New words – 6 November 2017

a_namenko/Getty Images Plus/Getty

bubble waffle noun [C]
UK /ˈbʌb.ᵊl ˈwɒf.ᵊl/ US /ˈbʌb.ᵊl ˈwɑːf.ᵊl/
a type of food made from a mixture of milk, flour, and egg, that is cooked in a special pan whose surface forms a pattern of raised spheres and is then filled with other sweet or savoury foods

Inspired by a Hong Kong street food known as gai daan jai, this confection is continuing to make inroads around the world … Instead of a Belgian waffle’s grid, a bubble waffle, or egg waffle, consists of an interconnected hive of spheres. Think bubble wrap, but edible (and much less noisy).
[The Washington Post, 6 April 2017]

rainbow croissant noun [C]
UK /ˈreɪn.bəʊ ˈkwæs.ɒ̃/ US /ˈreɪn.boʊ kwɑːˈsɑ̃ː/
a piece of light, crescent-shaped pastry made with dough that has been dyed in a pattern of different colours

Now, a café in London has started selling rainbow croissants.The serious stylish pastry features bold shades and precise lines – and you can guarantee they’re as easy on the tastebuds as they are on the eye. The pigmented pastries have been dreamt up by Sarah Barber, a pastry chef who has luxury hotels and Michelin-starred restaurants on her culinary CV.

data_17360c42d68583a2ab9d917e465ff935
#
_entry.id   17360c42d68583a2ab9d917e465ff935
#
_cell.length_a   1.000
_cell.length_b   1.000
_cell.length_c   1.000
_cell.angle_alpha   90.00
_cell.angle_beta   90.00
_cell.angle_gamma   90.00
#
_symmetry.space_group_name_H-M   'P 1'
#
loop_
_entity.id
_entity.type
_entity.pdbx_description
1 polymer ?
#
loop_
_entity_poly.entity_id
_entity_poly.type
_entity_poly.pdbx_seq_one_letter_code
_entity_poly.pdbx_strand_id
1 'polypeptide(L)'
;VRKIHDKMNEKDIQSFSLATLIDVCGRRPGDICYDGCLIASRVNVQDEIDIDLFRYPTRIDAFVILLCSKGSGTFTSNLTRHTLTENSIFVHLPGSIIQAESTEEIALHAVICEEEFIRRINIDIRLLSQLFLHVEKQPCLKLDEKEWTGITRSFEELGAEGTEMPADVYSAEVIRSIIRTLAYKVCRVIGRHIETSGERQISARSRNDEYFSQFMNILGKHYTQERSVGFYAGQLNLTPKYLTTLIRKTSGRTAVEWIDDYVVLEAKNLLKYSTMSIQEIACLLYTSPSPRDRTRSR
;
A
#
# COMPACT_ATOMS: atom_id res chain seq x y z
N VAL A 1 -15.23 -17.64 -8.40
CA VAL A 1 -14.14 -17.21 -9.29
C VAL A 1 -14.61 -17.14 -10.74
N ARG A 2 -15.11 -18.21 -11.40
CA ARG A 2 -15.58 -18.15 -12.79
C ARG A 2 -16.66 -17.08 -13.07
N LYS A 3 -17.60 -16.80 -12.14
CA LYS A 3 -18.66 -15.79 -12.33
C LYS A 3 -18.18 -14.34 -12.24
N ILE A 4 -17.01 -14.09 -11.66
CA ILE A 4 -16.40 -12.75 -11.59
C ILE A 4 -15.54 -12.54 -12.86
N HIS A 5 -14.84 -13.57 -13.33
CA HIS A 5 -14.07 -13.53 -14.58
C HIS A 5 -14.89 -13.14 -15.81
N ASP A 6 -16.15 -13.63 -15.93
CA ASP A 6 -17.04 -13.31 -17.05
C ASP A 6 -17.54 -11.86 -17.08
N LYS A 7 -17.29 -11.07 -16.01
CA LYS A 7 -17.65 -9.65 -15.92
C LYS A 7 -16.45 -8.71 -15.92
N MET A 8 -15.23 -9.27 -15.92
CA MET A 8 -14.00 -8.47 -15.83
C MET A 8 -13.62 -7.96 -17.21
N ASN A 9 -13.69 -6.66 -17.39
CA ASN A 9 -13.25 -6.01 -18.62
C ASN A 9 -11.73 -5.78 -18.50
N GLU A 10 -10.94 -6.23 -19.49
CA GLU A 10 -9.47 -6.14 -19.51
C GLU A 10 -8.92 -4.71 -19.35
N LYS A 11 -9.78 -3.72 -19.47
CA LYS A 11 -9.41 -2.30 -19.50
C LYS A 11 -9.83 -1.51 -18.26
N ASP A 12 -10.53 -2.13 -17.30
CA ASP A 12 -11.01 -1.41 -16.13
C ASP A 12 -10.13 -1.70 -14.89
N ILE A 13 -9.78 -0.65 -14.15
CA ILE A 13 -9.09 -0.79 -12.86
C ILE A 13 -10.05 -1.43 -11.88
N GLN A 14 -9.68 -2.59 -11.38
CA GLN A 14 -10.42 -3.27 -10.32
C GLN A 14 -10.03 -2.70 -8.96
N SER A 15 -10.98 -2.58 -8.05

[www.lonelyplanet.com, 11 May 2017]

snackadium noun [C]
/snækˈeɪ.di.əm/
a selection of snack foods arranged in the form of an American football stadium, usually served to a group of people who are watching the annual Super Bowl game

A growing fringe of snackadium builders like Mr. Aron spend days meticulously constructing elaborate football-arena models using Super Bowl party food. Guacamole end zones rest under beef-jerky goal posts. Spectator stands seat hot wings, sliders and sushi. Cocktail weenies become players with Frito helmets. Cheese blocks perched on skewers make excellent stadium lights.
[www.the-mainboard.com, 2 February 2017]

About new words

4 thoughts on “New words – 6 November 2017

    1. Denise Coelho

      There is.
      A cookbook gives us a walkthrough on how to actually make the foods, which is called a recipe, you see?
      A dictionary, as can be seen here, explains what a given word of a language means and entails- and that includes from apples to bubble waffles.
      If you still struggle with the differences, google bubble waffles recipe and I’m sure you will see the light.
      But if your comment was intended as a joke, it was funny, i guess.

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